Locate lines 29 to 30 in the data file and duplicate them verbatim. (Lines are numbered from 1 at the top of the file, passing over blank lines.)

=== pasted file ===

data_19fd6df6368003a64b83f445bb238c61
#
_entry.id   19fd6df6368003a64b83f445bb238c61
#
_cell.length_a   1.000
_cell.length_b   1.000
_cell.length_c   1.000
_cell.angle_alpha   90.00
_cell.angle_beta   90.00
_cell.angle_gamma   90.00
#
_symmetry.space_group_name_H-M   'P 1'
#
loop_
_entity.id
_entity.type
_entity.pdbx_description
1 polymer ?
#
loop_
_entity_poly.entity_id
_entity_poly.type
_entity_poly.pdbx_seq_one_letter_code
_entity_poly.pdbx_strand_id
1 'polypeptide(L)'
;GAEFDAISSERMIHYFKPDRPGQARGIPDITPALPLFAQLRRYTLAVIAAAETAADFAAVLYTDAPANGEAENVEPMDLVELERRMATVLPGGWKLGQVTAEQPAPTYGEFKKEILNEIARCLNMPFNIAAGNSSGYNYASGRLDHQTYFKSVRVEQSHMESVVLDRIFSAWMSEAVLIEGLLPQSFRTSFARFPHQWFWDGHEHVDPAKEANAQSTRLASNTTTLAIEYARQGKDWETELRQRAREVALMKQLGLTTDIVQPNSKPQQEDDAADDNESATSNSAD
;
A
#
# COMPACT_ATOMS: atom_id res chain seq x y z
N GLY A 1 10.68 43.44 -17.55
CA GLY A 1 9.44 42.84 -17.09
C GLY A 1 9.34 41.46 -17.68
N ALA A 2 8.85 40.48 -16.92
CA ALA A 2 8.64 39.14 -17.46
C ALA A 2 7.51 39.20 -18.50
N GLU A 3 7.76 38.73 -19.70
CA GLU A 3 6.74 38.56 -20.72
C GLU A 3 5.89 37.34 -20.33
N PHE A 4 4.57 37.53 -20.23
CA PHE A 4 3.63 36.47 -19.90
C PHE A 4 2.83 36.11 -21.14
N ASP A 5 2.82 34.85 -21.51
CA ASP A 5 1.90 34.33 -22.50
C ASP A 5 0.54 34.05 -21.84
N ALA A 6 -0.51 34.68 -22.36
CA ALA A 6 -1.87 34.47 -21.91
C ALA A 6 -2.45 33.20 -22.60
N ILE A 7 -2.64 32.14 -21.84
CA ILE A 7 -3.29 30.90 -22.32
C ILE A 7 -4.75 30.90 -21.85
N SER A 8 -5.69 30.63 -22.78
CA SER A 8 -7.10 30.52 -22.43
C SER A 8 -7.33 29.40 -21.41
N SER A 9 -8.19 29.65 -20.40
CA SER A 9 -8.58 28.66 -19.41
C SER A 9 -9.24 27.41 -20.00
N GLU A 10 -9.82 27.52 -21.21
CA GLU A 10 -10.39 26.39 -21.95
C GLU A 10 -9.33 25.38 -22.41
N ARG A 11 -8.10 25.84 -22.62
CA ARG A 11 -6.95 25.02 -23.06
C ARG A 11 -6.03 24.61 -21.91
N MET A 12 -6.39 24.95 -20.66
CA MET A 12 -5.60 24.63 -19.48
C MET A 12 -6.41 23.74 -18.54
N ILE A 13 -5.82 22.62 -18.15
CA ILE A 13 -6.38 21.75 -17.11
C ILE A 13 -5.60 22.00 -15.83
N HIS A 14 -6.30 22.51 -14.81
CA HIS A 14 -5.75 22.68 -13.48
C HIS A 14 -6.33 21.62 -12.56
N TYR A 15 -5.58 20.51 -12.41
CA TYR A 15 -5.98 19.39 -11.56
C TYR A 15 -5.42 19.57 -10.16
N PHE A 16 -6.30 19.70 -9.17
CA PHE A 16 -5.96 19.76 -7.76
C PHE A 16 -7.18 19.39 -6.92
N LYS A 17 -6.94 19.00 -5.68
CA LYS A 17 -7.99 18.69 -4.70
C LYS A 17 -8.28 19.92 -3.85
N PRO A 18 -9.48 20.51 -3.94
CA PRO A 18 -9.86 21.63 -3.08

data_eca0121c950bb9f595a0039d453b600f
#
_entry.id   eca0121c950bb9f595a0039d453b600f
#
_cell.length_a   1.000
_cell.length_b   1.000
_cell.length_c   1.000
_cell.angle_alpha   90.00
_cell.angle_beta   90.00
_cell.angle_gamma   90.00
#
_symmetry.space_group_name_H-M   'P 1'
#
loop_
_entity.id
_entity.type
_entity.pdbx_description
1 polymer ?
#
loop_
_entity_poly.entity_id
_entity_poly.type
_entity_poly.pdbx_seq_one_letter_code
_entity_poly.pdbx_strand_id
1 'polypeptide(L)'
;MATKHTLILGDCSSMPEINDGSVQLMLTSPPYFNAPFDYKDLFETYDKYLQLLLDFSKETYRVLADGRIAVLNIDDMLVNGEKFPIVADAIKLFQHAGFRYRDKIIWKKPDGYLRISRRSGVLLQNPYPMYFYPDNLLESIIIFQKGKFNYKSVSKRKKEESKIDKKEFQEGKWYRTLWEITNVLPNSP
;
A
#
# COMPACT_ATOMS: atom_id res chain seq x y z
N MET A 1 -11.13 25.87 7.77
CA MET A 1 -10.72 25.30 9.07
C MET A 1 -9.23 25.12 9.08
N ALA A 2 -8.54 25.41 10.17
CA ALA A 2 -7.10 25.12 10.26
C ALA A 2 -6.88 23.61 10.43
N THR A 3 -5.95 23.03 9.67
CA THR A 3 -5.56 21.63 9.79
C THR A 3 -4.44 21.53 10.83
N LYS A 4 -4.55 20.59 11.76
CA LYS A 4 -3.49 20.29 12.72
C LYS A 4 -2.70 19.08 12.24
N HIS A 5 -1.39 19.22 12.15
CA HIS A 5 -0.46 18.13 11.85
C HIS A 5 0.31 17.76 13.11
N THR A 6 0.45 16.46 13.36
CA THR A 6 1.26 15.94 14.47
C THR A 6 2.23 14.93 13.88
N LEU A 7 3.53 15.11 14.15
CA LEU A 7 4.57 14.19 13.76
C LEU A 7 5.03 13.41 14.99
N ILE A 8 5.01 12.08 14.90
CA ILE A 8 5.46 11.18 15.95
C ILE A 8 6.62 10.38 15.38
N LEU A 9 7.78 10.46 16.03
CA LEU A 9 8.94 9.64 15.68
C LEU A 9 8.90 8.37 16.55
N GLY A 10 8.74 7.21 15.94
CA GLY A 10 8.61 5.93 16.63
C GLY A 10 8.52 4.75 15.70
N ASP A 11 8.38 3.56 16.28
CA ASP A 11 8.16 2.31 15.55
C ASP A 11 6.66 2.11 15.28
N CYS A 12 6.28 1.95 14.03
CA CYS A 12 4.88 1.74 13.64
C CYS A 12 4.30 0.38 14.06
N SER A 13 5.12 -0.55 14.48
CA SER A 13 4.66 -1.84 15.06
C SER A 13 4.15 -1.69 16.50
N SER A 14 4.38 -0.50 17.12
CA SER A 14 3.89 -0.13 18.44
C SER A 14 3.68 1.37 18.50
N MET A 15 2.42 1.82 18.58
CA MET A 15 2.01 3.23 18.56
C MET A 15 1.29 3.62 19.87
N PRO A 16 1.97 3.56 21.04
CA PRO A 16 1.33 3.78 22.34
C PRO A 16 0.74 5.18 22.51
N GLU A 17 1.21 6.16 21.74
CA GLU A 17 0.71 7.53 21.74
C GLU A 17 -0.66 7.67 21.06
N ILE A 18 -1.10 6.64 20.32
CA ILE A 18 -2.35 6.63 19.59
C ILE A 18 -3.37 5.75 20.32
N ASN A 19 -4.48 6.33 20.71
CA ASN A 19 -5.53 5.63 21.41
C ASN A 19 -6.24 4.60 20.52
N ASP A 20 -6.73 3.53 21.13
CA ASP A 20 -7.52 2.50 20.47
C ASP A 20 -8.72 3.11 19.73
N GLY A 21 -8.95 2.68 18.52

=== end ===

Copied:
#
# COMPACT_ATOMS: atom_id res chain seq x y z